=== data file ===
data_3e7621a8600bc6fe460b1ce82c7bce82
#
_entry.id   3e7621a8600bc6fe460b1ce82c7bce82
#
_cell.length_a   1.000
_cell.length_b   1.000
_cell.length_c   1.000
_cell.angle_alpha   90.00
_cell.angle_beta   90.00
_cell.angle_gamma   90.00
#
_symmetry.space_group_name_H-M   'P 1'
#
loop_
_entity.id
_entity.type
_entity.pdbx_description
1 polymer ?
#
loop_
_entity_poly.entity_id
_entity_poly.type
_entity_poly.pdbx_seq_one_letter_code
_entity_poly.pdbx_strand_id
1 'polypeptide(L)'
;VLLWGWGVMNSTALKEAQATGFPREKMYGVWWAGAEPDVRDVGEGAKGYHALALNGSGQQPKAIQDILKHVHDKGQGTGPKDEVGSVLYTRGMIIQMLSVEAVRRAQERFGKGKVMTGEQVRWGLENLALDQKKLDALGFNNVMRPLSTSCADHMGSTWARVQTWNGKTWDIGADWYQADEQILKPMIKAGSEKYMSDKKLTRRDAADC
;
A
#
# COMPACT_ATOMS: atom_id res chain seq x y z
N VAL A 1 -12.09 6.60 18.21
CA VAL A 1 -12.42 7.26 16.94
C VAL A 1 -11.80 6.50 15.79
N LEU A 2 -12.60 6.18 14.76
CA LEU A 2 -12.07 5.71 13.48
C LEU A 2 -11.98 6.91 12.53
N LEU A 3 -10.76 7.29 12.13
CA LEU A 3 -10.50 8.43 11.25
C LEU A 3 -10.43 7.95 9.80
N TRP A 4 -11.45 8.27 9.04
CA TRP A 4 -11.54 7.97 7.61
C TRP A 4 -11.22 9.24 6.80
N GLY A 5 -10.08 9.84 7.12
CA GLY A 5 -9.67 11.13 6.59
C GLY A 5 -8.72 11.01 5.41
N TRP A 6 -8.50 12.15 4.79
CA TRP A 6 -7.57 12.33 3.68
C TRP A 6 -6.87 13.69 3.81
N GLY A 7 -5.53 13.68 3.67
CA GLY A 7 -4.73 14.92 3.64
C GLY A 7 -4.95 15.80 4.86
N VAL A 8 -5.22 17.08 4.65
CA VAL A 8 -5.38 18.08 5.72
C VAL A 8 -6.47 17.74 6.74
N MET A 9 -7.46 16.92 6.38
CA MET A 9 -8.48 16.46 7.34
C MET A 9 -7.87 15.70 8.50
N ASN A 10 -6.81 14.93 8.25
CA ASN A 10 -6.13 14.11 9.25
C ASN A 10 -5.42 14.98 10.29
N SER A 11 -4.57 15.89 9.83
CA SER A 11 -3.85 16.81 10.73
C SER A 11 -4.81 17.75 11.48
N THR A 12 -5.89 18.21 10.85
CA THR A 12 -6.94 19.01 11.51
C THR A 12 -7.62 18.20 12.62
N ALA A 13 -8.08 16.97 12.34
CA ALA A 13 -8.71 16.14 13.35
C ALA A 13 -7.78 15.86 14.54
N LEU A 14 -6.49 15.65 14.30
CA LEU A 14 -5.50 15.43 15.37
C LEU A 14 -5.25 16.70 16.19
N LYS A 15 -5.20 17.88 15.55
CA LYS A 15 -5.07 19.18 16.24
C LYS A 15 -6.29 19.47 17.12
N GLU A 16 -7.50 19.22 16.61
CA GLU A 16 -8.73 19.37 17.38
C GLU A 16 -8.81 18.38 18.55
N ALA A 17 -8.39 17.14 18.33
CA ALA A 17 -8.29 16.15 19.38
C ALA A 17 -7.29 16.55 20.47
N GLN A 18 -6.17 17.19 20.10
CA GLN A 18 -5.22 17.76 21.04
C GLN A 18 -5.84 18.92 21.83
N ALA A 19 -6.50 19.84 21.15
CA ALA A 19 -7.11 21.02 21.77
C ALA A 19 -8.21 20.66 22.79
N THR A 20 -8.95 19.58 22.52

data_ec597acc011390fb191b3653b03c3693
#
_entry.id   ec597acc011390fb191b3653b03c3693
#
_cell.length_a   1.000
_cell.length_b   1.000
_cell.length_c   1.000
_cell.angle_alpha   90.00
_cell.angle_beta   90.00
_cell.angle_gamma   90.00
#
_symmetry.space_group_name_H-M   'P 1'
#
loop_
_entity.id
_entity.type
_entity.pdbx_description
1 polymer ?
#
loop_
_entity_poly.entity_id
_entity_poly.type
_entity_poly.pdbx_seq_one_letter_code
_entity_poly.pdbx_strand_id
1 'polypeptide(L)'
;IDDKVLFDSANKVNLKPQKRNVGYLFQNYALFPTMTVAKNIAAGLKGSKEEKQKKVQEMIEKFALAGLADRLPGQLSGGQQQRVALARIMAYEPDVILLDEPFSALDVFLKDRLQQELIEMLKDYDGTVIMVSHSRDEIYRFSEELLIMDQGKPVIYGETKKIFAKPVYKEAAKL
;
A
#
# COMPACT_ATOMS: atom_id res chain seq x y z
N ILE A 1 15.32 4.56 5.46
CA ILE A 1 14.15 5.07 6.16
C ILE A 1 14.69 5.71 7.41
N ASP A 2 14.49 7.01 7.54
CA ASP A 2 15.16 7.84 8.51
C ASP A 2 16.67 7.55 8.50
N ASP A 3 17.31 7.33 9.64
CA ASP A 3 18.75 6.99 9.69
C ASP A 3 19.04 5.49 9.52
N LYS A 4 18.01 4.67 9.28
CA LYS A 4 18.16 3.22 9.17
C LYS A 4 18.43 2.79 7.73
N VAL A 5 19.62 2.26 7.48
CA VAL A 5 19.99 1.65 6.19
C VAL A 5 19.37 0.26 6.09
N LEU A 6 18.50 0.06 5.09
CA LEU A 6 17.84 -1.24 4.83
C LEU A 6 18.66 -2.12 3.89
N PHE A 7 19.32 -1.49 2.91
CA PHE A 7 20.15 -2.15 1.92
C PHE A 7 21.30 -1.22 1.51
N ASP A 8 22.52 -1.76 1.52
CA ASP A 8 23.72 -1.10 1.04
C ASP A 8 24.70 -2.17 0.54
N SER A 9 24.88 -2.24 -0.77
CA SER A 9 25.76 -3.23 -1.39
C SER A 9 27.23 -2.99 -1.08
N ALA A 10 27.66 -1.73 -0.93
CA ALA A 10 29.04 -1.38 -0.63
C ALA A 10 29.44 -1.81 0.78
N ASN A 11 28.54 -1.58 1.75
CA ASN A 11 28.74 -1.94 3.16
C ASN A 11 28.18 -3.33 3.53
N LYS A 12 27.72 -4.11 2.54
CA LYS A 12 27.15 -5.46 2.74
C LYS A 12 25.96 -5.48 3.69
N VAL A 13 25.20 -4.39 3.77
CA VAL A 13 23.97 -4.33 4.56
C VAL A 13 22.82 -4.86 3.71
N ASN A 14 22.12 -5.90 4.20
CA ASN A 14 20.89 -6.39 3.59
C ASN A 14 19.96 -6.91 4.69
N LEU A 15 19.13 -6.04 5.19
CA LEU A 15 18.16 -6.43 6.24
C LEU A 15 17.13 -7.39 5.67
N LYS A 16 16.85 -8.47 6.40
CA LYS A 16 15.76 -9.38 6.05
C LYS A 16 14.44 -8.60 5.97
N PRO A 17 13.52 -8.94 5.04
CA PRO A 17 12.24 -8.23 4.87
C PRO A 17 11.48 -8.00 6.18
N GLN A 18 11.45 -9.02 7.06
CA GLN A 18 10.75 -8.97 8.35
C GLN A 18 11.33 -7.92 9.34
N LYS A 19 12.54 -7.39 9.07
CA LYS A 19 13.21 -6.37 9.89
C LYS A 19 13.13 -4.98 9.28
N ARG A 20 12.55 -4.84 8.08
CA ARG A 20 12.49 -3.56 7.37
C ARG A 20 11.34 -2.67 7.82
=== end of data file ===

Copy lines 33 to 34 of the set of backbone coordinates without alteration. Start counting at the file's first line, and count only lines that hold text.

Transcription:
C VAL A 1 -11.80 6.50 15.79
N LEU A 2 -12.60 6.18 14.76